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Characterize Phoenix Jackson from "A Worn Path" by Eudora Welty.

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hubadineke | Student, College Freshman | eNotes Newbie

Posted October 18, 2009 at 6:03 AM via web

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Characterize Phoenix Jackson from "A Worn Path" by Eudora Welty.

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carol-davis | College Teacher | (Level 1) Educator Emeritus

Posted July 4, 2013 at 6:03 PM (Answer #1)

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Eudora Welty’s story “A Worn Path” introduces one of the great characters in literature---Phoenix Jackson.  Phoenix lives near Natchez, Mississippi, in the middle of the twentieth century.  Life in the south still found prejudice rampant toward the black people. 

Phoenix has been traveling the worn path with a distinct purpose.  Her grandson swallowed lye about three years ago burning his throat almost killing him.  Now, his grandmother has to go to Natchez to pick up the medicine that he needs to survive.  This is her purpose in life---to make her grandson’s life as happy as possible.

Physically, the author’s description creates a picture of a small, old black woman walking along with an umbrella that she uses as a cane and a weapon if needed.   

She looked straight ahead. Her eyes were blue with age. Her skin had a pattern all its own of numberless branching wrinkles…middle of her forehead, but a golden color ran underneath, and the two knobs of her cheeks were illumined by a yellow burning under the dark. Under the red rag her hair came down on her neck in the frailest of ringlets, still black, and with an odor like copper.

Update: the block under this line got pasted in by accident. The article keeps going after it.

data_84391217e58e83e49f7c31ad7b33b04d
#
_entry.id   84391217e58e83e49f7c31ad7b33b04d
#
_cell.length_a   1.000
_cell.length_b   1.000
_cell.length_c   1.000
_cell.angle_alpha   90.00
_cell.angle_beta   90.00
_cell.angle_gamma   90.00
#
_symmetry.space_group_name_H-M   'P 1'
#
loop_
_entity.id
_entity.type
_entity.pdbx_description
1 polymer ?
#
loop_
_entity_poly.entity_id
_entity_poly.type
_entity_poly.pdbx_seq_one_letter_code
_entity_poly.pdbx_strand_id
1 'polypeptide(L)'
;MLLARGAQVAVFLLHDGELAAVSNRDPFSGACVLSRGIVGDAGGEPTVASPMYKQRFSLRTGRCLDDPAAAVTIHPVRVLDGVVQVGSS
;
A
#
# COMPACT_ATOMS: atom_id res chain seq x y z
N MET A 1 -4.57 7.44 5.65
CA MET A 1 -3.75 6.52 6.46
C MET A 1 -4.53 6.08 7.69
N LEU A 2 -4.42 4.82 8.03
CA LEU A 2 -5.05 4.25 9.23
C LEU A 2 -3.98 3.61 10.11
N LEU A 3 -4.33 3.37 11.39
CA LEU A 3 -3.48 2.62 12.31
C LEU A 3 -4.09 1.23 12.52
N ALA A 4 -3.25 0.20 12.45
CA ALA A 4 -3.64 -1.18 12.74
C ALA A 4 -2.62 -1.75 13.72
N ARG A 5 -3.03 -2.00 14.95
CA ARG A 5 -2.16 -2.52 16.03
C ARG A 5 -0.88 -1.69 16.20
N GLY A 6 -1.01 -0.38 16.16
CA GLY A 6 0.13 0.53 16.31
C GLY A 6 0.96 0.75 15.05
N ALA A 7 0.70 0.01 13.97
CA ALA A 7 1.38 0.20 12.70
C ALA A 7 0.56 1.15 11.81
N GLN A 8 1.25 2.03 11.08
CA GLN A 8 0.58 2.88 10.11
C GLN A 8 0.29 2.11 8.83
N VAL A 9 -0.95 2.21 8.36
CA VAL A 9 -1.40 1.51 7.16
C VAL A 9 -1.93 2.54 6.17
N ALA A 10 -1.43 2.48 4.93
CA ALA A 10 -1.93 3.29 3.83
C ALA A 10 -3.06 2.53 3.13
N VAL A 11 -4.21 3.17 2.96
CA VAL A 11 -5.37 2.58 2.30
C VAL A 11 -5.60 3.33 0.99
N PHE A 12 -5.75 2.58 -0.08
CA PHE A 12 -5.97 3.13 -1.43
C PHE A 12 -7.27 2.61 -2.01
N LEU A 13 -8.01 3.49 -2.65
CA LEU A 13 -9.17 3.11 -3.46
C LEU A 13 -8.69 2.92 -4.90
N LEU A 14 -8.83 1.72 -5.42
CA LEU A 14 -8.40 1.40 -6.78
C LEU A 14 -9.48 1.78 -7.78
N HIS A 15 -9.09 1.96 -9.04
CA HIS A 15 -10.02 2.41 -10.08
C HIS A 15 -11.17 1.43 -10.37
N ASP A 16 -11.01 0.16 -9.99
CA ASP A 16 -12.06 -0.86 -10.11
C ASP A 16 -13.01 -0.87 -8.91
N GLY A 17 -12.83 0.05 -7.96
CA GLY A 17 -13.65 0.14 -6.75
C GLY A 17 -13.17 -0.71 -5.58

Welty chose the name of Phoenix for this wonderful character to allude to the Egyptian mythological bird that was said to be colored with brilliant scarlet and gold plumage [which are the colors that the author relates to the protagonist].  It lived a long life and then was consumed in flames.  It rose out of its ashes to live again.  

Phoenix travels this path filled with thorns, bushes, creeks, wild animals, and rocks.  Her constant banter, although humorous, portrays the difficulty of the long trek for the elderly woman who will not give up until she gets the medicine and returns to her grandson.

On this trip, Phoenix winds up in a ditch from which she cannot seem to extricate herself.  A hunter happens up and helps her out.  He immediately displays his prejudice by talking down to the elderly woman calling her granny, telling her to go home, and implying that she is going to town to see Santa Claus.  Phoenix cleverly gets the best of him when he drops a nickel which she picks up without him knowing it.

When she arrives at the doctor’s office, Phoenix again faces bias from the receptionist.  After her trip, Phoenix has to sit down.  Throughout her journey, there are hints that the old lady has some kind of dementia.  At other times, her view is clear.  When she remembers why she is there at the doctor’s office, the nurse brings her the much needed medicine.  The receptionist gives her a nickel in the spirit of Christmas. 

The dime that Phoenix has delights her.  She will purchase a present for her grandson.  Then she will return to the worn path and travel until she reaches the arms and love of her child

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